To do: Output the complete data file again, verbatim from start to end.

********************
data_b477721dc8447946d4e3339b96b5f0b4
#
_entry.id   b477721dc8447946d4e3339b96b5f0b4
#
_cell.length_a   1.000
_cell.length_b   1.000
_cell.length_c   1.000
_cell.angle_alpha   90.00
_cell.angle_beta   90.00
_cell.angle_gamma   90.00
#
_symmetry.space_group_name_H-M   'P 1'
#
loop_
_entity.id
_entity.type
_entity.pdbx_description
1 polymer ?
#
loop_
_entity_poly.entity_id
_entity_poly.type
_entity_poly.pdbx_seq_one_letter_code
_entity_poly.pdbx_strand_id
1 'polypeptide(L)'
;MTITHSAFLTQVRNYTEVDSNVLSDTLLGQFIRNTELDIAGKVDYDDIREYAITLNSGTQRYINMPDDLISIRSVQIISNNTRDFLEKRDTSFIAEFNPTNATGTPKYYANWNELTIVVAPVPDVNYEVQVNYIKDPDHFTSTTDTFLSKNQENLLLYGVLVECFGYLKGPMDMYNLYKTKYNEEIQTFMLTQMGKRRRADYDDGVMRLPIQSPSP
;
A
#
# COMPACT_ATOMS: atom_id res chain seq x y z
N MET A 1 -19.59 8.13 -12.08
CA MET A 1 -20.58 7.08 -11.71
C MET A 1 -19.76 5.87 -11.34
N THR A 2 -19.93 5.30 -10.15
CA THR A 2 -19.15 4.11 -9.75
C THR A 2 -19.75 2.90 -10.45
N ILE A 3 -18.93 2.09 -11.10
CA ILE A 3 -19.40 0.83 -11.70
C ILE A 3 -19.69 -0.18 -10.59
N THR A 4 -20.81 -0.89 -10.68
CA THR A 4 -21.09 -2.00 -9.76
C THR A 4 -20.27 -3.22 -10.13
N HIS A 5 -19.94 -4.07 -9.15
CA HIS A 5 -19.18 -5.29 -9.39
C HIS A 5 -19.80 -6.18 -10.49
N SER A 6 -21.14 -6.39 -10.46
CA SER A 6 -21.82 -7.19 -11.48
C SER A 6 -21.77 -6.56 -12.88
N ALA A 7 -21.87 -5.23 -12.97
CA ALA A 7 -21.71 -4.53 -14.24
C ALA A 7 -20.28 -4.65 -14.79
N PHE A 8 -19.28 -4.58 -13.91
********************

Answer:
data_b477721dc8447946d4e3339b96b5f0b4
#
_entry.id   b477721dc8447946d4e3339b96b5f0b4
#
_cell.length_a   1.000
_cell.length_b   1.000
_cell.length_c   1.000
_cell.angle_alpha   90.00
_cell.angle_beta   90.00
_cell.angle_gamma   90.00
#
_symmetry.space_group_name_H-M   'P 1'
#
loop_
_entity.id
_entity.type
_entity.pdbx_description
1 polymer ?
#
loop_
_entity_poly.entity_id
_entity_poly.type
_entity_poly.pdbx_seq_one_letter_code
_entity_poly.pdbx_strand_id
1 'polypeptide(L)'
;MTITHSAFLTQVRNYTEVDSNVLSDTLLGQFIRNTELDIAGKVDYDDIREYAITLNSGTQRYINMPDDLISIRSVQIISNNTRDFLEKRDTSFIAEFNPTNATGTPKYYANWNELTIVVAPVPDVNYEVQVNYIKDPDHFTSTTDTFLSKNQENLLLYGVLVECFGYLKGPMDMYNLYKTKYNEEIQTFMLTQMGKRRRADYDDGVMRLPIQSPSP
;
A
#
# COMPACT_ATOMS: atom_id res chain seq x y z
N MET A 1 -19.59 8.13 -12.08
CA MET A 1 -20.58 7.08 -11.71
C MET A 1 -19.76 5.87 -11.34
N THR A 2 -19.93 5.30 -10.15
CA THR A 2 -19.15 4.11 -9.75
C THR A 2 -19.75 2.90 -10.45
N ILE A 3 -18.93 2.09 -11.10
CA ILE A 3 -19.40 0.83 -11.70
C ILE A 3 -19.69 -0.18 -10.59
N THR A 4 -20.81 -0.89 -10.68
CA THR A 4 -21.09 -2.00 -9.76
C THR A 4 -20.27 -3.22 -10.13
N HIS A 5 -19.94 -4.07 -9.15
CA HIS A 5 -19.18 -5.29 -9.39
C HIS A 5 -19.80 -6.18 -10.49
N SER A 6 -21.14 -6.39 -10.46
CA SER A 6 -21.82 -7.19 -11.48
C SER A 6 -21.77 -6.56 -12.88
N ALA A 7 -21.87 -5.23 -12.97
CA ALA A 7 -21.71 -4.53 -14.24
C ALA A 7 -20.28 -4.65 -14.79
N PHE A 8 -19.28 -4.58 -13.91